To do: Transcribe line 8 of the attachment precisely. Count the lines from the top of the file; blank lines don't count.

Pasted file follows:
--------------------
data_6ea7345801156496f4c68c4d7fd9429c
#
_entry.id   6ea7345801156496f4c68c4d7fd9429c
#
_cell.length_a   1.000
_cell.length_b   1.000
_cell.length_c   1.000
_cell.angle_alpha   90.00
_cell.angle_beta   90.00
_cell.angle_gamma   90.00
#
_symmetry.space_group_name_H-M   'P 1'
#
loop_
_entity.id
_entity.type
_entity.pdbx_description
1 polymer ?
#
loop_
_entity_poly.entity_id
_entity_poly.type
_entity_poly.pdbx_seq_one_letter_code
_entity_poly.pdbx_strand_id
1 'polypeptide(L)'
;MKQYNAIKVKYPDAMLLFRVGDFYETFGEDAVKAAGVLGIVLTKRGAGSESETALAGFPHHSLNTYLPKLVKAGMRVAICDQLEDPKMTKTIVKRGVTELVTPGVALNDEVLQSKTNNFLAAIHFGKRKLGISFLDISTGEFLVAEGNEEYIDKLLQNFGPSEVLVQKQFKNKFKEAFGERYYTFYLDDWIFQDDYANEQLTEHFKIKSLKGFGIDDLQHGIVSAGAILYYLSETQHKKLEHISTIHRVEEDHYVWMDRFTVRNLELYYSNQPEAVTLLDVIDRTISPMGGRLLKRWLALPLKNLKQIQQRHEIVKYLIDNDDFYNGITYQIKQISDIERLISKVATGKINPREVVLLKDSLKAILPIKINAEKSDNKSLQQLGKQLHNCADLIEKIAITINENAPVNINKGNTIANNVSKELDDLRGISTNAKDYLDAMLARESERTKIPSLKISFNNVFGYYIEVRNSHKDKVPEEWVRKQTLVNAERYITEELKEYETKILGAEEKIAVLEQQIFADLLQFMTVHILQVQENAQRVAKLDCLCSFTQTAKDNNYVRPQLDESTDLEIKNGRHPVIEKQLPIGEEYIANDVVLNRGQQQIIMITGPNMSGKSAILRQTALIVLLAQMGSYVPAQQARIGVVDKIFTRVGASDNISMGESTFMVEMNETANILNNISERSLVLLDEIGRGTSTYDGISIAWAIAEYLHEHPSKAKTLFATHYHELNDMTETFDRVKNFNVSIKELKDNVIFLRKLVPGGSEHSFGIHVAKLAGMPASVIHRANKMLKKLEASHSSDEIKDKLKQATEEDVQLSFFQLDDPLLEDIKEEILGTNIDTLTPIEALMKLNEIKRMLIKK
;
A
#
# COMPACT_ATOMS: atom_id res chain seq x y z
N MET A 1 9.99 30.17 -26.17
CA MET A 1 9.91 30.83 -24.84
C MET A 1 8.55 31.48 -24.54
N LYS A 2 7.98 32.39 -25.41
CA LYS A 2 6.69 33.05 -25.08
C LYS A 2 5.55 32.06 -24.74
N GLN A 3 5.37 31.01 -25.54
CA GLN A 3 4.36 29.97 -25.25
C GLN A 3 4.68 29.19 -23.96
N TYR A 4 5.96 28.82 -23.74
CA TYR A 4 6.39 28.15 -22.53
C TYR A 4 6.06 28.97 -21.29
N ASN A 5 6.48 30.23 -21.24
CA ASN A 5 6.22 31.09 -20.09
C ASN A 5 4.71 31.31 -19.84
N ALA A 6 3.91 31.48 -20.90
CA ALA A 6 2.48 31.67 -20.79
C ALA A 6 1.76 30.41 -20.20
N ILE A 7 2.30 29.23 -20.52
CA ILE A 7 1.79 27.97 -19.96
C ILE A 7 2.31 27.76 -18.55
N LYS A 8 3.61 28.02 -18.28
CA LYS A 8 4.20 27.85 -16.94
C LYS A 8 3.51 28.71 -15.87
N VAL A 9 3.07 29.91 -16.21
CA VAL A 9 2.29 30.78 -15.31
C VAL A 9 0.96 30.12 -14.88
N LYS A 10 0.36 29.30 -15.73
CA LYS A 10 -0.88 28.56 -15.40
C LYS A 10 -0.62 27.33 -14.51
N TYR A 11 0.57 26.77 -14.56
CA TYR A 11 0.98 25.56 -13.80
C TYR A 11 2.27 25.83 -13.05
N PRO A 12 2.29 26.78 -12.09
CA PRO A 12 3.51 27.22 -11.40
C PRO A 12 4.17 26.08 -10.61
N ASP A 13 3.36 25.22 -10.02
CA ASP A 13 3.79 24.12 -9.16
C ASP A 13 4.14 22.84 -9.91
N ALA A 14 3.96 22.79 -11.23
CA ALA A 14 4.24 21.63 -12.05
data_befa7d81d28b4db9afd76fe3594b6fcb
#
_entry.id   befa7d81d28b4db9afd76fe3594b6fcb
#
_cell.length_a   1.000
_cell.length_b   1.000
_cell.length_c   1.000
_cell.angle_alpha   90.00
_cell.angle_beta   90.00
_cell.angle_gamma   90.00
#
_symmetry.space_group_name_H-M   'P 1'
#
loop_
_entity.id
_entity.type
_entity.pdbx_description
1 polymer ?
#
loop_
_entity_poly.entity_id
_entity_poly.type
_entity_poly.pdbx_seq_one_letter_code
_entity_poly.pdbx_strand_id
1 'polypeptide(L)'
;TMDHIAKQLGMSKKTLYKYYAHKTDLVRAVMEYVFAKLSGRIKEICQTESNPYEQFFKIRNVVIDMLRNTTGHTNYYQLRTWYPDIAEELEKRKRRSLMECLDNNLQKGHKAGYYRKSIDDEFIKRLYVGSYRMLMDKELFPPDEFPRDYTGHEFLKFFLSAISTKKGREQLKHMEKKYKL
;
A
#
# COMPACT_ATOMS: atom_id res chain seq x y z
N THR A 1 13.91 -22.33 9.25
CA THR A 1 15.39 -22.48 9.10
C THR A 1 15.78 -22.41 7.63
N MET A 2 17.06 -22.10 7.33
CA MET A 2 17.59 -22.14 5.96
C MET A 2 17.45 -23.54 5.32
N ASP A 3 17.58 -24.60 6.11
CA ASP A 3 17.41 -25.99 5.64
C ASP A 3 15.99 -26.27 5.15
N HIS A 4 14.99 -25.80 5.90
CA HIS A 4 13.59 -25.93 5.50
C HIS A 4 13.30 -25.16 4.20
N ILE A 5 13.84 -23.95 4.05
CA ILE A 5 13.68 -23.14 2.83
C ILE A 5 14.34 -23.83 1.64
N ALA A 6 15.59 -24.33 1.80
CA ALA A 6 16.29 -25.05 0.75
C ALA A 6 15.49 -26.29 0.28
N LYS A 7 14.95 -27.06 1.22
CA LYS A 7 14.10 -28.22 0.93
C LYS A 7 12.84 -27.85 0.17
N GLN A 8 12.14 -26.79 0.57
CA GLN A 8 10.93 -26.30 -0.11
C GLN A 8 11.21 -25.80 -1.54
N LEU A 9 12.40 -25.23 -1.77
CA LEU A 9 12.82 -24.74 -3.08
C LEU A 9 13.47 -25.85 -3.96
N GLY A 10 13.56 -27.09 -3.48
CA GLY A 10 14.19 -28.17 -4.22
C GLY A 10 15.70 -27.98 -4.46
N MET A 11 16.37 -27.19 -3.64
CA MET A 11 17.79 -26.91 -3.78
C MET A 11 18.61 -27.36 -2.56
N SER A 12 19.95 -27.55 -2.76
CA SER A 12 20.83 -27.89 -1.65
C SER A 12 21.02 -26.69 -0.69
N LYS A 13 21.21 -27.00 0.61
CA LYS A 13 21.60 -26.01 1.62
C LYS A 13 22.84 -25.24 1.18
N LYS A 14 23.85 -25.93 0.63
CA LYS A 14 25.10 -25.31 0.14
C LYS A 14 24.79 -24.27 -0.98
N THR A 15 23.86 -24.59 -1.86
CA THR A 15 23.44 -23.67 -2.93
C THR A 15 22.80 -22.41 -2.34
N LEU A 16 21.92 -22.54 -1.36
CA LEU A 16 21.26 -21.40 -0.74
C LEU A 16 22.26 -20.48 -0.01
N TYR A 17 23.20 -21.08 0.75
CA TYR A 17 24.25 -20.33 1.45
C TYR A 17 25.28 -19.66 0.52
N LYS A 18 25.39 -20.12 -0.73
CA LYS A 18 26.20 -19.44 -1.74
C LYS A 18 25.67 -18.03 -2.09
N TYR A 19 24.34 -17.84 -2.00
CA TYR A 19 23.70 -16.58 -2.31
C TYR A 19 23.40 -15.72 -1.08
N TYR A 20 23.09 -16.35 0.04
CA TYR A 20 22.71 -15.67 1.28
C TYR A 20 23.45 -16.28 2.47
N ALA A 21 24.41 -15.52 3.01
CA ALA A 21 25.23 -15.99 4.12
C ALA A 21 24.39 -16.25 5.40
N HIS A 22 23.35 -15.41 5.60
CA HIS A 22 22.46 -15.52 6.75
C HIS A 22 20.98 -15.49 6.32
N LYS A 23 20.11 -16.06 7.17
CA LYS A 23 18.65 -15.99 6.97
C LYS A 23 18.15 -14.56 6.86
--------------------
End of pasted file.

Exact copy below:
_cell.angle_alpha   90.00